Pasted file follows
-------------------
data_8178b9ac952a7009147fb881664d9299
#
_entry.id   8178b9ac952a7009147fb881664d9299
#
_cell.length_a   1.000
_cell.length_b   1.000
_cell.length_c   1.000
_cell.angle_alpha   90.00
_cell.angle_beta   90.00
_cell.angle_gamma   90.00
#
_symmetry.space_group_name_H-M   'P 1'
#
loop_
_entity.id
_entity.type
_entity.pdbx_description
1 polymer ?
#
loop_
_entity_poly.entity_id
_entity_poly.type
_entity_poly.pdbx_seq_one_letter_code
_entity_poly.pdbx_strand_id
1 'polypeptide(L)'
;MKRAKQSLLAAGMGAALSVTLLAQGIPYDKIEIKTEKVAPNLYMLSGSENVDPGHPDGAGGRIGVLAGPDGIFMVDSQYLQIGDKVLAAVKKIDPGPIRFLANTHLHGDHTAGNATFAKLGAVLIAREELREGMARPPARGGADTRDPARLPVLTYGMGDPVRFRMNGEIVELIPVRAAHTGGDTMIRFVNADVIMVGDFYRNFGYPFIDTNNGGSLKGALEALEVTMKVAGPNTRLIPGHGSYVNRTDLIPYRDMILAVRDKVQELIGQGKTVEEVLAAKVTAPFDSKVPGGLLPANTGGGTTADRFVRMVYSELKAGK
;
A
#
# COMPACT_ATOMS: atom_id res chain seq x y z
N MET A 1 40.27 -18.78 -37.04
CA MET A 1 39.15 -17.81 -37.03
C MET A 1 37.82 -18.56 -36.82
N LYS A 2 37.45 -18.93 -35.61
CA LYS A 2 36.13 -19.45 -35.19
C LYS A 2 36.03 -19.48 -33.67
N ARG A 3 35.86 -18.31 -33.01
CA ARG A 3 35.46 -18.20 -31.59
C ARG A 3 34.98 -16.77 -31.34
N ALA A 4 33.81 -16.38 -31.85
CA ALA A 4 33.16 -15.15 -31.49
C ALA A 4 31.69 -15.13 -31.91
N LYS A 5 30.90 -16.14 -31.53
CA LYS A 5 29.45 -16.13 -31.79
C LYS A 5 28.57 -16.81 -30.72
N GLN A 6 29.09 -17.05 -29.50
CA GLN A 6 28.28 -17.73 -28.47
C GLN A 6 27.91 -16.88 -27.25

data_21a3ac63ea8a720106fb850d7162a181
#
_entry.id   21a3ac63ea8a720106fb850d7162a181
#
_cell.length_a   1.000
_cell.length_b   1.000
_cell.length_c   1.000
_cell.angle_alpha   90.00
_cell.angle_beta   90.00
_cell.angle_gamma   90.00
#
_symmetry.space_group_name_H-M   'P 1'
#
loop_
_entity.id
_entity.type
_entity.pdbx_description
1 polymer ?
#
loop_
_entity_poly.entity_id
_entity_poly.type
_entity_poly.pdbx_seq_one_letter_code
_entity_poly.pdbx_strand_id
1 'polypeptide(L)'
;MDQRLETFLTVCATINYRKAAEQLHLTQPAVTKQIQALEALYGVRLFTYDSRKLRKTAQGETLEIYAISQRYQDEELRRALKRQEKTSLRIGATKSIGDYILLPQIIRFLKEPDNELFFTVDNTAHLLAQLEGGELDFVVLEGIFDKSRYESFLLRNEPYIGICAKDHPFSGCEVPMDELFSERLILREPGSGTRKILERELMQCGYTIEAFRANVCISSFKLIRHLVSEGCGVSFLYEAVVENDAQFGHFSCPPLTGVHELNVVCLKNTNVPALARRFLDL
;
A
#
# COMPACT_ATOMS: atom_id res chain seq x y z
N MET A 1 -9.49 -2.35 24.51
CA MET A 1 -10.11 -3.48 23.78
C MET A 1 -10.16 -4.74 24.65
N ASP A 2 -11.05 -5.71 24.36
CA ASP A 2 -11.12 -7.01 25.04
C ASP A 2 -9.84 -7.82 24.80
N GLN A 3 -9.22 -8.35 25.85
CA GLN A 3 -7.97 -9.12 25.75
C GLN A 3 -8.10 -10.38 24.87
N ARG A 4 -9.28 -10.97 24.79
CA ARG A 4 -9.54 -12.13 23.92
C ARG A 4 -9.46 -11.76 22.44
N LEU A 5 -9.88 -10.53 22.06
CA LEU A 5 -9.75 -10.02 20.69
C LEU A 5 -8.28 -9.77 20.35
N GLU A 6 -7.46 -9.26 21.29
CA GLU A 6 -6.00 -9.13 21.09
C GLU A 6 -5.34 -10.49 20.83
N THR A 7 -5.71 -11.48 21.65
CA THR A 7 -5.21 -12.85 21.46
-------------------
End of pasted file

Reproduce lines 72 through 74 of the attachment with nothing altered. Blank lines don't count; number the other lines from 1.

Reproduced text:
_entity_poly.pdbx_strand_id
1 'polypeptide(L)'
;MDQRLETFLTVCATINYRKAAEQLHLTQPAVTKQIQALEALYGVRLFTYDSRKLRKTAQGETLEIYAISQRYQDEELRRALKRQEKTSLRIGATKSIGDYILLPQIIRFLKEPDNELFFTVDNTAHLLAQLEGGELDFVVLEGIFDKSRYESFLLRNEPYIGICAKDHPFSGCEVPMDELFSERLILREPGSGTRKILERELMQCGYTIEAFRANVCISSFKLIRHLVSEGCGVSFLYEAVVENDAQFGHFSCPPLTGVHELNVVCLKNTNVPALARRFLDL